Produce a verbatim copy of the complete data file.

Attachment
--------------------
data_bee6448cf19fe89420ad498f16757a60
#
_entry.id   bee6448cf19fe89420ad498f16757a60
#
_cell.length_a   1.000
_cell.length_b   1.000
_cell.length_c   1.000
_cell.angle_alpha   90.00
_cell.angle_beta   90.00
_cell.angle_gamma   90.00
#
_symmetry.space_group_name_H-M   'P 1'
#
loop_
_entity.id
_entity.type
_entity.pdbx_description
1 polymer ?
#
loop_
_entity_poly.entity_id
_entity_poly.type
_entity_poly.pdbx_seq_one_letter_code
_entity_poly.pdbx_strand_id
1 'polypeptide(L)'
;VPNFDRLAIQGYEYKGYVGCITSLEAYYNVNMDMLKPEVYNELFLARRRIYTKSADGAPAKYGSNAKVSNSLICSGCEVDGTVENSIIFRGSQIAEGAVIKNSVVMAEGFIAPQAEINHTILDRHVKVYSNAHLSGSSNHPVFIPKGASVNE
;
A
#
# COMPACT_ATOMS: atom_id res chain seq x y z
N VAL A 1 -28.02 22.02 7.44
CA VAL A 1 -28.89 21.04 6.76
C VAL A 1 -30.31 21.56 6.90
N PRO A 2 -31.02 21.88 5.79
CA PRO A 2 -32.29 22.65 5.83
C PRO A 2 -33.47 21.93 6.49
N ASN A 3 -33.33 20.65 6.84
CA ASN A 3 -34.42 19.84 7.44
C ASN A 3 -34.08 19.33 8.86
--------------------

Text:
data_bee6448cf19fe89420ad498f16757a60
#
_entry.id   bee6448cf19fe89420ad498f16757a60
#
_cell.length_a   1.000
_cell.length_b   1.000
_cell.length_c   1.000
_cell.angle_alpha   90.00
_cell.angle_beta   90.00
_cell.angle_gamma   90.00
#
_symmetry.space_group_name_H-M   'P 1'
#
loop_
_entity.id
_entity.type
_entity.pdbx_description
1 polymer ?
#
loop_
_entity_poly.entity_id
_entity_poly.type
_entity_poly.pdbx_seq_one_letter_code
_entity_poly.pdbx_strand_id
1 'polypeptide(L)'
;VPNFDRLAIQGYEYKGYVGCITSLEAYYNVNMDMLKPEVYNELFLARRRIYTKSADGAPAKYGSNAKVSNSLICSGCEVDGTVENSIIFRGSQIAEGAVIKNSVVMAEGFIAPQAEINHTILDRHVKVYSNAHLSGSSNHPVFIPKGASVNE
;
A
#
# COMPACT_ATOMS: atom_id res chain seq x y z
N VAL A 1 -28.02 22.02 7.44
CA VAL A 1 -28.89 21.04 6.76
C VAL A 1 -30.31 21.56 6.90
N PRO A 2 -31.02 21.88 5.79
CA PRO A 2 -32.29 22.65 5.83
C PRO A 2 -33.47 21.93 6.49
N ASN A 3 -33.33 20.65 6.84
CA ASN A 3 -34.42 19.84 7.44
C ASN A 3 -34.08 19.33 8.86